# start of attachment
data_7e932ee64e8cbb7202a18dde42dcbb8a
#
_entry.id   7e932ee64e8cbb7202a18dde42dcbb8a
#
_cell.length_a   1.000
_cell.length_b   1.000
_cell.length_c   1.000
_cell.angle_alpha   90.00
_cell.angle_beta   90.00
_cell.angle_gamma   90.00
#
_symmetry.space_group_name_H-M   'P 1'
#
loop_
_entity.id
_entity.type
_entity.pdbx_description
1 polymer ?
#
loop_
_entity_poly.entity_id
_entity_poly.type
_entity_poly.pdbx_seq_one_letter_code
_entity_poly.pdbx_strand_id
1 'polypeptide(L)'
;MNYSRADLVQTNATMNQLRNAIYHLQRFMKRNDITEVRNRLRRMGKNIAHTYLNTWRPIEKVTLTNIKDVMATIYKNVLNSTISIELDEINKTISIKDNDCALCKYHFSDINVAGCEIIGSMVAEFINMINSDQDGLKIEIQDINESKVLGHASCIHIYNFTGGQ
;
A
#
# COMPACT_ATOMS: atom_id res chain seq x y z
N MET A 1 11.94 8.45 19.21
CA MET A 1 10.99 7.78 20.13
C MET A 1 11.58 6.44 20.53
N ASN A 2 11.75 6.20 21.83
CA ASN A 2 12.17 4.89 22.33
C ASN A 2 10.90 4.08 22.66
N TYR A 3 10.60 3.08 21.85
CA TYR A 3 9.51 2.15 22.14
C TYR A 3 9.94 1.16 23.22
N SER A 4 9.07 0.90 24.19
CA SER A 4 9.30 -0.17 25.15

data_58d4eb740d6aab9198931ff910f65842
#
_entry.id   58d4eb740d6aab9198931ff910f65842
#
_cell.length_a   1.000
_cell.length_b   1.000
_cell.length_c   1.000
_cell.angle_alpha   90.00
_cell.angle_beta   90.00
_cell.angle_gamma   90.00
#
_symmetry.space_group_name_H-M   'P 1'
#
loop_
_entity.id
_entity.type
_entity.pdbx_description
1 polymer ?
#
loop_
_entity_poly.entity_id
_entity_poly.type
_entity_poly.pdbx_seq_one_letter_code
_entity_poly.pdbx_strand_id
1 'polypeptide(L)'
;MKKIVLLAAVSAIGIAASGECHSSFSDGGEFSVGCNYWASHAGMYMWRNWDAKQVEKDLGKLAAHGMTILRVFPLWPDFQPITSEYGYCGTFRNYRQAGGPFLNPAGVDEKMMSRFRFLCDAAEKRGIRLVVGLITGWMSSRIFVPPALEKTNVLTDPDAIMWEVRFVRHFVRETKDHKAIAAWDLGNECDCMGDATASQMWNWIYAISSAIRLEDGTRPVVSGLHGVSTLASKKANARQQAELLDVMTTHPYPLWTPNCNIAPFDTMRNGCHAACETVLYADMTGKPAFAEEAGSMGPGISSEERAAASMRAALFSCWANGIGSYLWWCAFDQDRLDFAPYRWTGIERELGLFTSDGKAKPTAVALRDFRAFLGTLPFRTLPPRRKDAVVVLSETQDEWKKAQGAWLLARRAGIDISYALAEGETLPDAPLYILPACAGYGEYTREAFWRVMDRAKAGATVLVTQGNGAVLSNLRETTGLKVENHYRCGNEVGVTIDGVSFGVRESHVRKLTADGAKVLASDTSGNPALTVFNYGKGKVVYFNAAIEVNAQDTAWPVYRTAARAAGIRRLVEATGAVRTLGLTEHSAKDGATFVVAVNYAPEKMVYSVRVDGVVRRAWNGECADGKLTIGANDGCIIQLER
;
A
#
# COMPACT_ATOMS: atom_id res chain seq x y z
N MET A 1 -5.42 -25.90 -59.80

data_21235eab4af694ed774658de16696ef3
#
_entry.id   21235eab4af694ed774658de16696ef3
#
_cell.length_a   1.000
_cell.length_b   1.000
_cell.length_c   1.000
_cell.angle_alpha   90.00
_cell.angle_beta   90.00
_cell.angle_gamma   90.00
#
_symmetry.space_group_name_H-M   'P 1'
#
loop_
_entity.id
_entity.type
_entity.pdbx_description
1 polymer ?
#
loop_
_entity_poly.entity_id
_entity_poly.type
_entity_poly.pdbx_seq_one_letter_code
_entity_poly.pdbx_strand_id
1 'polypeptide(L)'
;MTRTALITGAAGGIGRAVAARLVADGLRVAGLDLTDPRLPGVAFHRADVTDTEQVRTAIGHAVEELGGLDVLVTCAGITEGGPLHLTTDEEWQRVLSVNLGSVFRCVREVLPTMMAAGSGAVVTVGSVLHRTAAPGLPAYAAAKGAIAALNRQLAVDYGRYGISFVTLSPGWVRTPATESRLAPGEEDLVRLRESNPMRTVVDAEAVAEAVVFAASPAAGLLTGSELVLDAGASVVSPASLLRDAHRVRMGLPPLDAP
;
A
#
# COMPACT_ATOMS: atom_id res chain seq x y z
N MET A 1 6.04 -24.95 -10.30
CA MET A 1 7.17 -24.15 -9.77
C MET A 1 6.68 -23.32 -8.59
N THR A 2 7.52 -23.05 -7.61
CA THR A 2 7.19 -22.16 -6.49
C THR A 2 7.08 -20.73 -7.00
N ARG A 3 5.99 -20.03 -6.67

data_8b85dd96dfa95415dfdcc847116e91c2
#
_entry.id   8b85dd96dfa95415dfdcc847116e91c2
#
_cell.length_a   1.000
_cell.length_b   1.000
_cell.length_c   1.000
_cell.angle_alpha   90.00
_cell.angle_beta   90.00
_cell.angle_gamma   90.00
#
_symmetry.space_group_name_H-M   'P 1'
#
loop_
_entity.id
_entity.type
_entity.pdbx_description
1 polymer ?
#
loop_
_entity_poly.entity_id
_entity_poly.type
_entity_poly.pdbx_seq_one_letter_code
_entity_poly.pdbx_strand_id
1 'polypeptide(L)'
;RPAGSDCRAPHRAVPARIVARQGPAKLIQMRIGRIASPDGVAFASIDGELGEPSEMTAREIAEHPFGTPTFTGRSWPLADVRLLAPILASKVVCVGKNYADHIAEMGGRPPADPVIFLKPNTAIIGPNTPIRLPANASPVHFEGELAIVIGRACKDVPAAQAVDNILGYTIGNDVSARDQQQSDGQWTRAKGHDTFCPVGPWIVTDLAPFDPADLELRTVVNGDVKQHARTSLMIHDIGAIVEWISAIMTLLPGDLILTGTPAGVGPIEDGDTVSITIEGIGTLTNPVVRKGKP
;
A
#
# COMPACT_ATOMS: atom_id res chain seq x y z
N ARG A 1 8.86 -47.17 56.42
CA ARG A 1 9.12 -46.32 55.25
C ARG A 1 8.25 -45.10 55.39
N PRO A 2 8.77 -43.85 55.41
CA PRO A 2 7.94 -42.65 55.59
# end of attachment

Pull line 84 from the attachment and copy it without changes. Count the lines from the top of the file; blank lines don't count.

_symmetry.space_group_name_H-M   'P 1'